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Global Governance: ways to manage common affairs The Commission of Global Governance’s definition: “Golobal governance is the sum of the many ways individuals.

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Presentation on theme: "Global Governance: ways to manage common affairs The Commission of Global Governance’s definition: “Golobal governance is the sum of the many ways individuals."— Presentation transcript:

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2 Global Governance: ways to manage common affairs The Commission of Global Governance’s definition: “Golobal governance is the sum of the many ways individuals and institutions, public and private, manage their common affairs. It is a continuing process through which conflicting or diverse interests may be accomodated and cooperative action may be taken. It includes formal as well as informal arrangements that people and individuals have agreed to or perceive to be in their interest”

3 Global governance is not a global government; it is not a single world order; it is not a top-down, hierarchical structure of authorities, rules and mechanisms, formal and informal, existing at a variety of levels in the world today. Pieces of GG: arrangements and activities to deal with issues and problems. They include international rules of law, norms or “soft law”, and structures such as formal international intergovernmental organizations (IGO’s) and arrangements.

4 Global governance: cooperative problem-solving arrangements Since the 1990’s popularity of this concept Liberals claim that global governance has become a prominent feature of global politics since the 1990’s as a responce and an attempt to shape the process of globalization An important aspect of global governance has been the growth in the number and importance of IO’s Liberals claim that since the WWII states demonstrated a capacity to solve their common problems through different arrangements, such as IO’s, norms and rules. To support this claim usually the examples of the EU and the Washington Consensus institutions are being used

5 Liberal claim Liberals claims that the international system has developed into an international society Hedley Bull: from international anarchy to an anarchical society Although anarchical, it has certain rules and based on certain norms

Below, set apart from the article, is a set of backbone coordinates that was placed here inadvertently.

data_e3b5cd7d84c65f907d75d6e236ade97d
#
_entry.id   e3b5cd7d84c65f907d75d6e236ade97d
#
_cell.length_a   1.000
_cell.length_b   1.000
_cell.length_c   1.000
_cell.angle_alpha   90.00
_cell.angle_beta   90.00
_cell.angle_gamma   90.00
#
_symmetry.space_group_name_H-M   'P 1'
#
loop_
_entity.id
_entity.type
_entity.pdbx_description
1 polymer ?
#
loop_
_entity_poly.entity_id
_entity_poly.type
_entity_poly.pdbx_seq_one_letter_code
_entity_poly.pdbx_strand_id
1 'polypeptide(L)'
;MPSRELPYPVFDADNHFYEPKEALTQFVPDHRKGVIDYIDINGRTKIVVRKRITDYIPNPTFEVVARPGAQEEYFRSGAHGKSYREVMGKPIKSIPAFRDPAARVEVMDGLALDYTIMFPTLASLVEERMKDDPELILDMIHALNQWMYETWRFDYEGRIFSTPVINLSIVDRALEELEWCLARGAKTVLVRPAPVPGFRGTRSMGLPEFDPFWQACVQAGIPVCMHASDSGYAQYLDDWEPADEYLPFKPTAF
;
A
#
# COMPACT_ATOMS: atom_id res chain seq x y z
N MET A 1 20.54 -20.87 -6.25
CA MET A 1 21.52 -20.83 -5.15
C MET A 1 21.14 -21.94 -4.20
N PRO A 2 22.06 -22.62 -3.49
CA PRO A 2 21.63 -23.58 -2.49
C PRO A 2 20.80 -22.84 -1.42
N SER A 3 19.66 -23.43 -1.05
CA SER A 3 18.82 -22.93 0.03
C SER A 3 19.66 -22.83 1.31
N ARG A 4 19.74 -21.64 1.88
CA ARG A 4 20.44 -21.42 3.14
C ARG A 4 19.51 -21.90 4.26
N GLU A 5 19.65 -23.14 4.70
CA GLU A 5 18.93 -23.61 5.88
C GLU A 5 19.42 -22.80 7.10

6 The Bretton Woods System IMF, 1947 The International Bank for Reconstruction and Development (IBRD), better known as the World Bank, 1946 General Agreement on Tariffs and Trade (GATT), 1948 World Trade Organization (WTO) in 1995

7 IMF To provide global economic stability To promote free trade To oversee the international monetary system To maintain stable exchange rate To provide finance in times of instability to countries in crisis All currencies were fixed to the value of the US dollar The US dollar was convertible to gold at a rate of 35 dollar per ounce

8 World Bank Provide loans for countries in need of reconstruction and development The Marshall Plan was more effective in the post-war reconstruction The World Bank’s main area of activity is aiding and assisting development

9 GATT To promote free trade by bringing down tarrif barriers and non-tarrif barriers by promoting rules of free trade among nations

10 From classical liberalism to Keynesianism The Bretton Woods system was constructed to promote an open and competative international economy However, since we have IO’s at the center of this system, which aims is not only to promote, but also to oversee this system and stabilize it in times of crisis, it means that creators didn’t believe in classical liberal economic theory according to which markets are perfect and there is no need of regulation